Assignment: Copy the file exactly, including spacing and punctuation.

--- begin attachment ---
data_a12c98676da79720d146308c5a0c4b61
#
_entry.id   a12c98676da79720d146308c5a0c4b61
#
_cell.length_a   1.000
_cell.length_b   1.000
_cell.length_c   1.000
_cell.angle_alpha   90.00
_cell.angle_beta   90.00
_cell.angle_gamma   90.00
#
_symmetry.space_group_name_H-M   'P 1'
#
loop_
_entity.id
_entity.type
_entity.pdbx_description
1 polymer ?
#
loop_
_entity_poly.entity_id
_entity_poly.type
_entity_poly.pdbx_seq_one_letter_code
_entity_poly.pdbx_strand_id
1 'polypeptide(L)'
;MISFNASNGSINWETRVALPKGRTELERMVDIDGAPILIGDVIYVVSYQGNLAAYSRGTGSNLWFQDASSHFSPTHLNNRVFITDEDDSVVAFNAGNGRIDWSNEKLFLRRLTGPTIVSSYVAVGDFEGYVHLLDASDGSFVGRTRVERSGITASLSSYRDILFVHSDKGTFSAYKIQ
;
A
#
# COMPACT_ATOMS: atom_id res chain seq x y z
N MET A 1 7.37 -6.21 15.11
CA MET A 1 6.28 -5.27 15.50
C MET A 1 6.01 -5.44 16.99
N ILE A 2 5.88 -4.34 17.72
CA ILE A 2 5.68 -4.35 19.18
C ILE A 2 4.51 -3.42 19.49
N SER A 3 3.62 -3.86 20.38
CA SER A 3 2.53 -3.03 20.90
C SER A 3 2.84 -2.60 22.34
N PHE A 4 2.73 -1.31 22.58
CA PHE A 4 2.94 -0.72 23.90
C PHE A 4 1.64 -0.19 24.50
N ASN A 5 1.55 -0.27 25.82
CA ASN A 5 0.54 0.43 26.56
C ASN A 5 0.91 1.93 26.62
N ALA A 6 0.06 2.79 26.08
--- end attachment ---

data_a12c98676da79720d146308c5a0c4b61
#
_entry.id   a12c98676da79720d146308c5a0c4b61
#
_cell.length_a   1.000
_cell.length_b   1.000
_cell.length_c   1.000
_cell.angle_alpha   90.00
_cell.angle_beta   90.00
_cell.angle_gamma   90.00
#
_symmetry.space_group_name_H-M   'P 1'
#
loop_
_entity.id
_entity.type
_entity.pdbx_description
1 polymer ?
#
loop_
_entity_poly.entity_id
_entity_poly.type
_entity_poly.pdbx_seq_one_letter_code
_entity_poly.pdbx_strand_id
1 'polypeptide(L)'
;MISFNASNGSINWETRVALPKGRTELERMVDIDGAPILIGDVIYVVSYQGNLAAYSRGTGSNLWFQDASSHFSPTHLNNRVFITDEDDSVVAFNAGNGRIDWSNEKLFLRRLTGPTIVSSYVAVGDFEGYVHLLDASDGSFVGRTRVERSGITASLSSYRDILFVHSDKGTFSAYKIQ
;
A
#
# COMPACT_ATOMS: atom_id res chain seq x y z
N MET A 1 7.37 -6.21 15.11
CA MET A 1 6.28 -5.27 15.50
C MET A 1 6.01 -5.44 16.99
N ILE A 2 5.88 -4.34 17.72
CA ILE A 2 5.68 -4.35 19.18
C ILE A 2 4.51 -3.42 19.49
N SER A 3 3.62 -3.86 20.38
CA SER A 3 2.53 -3.03 20.90
C SER A 3 2.84 -2.60 22.34
N PHE A 4 2.73 -1.31 22.58
CA PHE A 4 2.94 -0.72 23.90
C PHE A 4 1.64 -0.19 24.50
N ASN A 5 1.55 -0.27 25.82
CA ASN A 5 0.54 0.43 26.56
C ASN A 5 0.91 1.93 26.62
N ALA A 6 0.06 2.79 26.08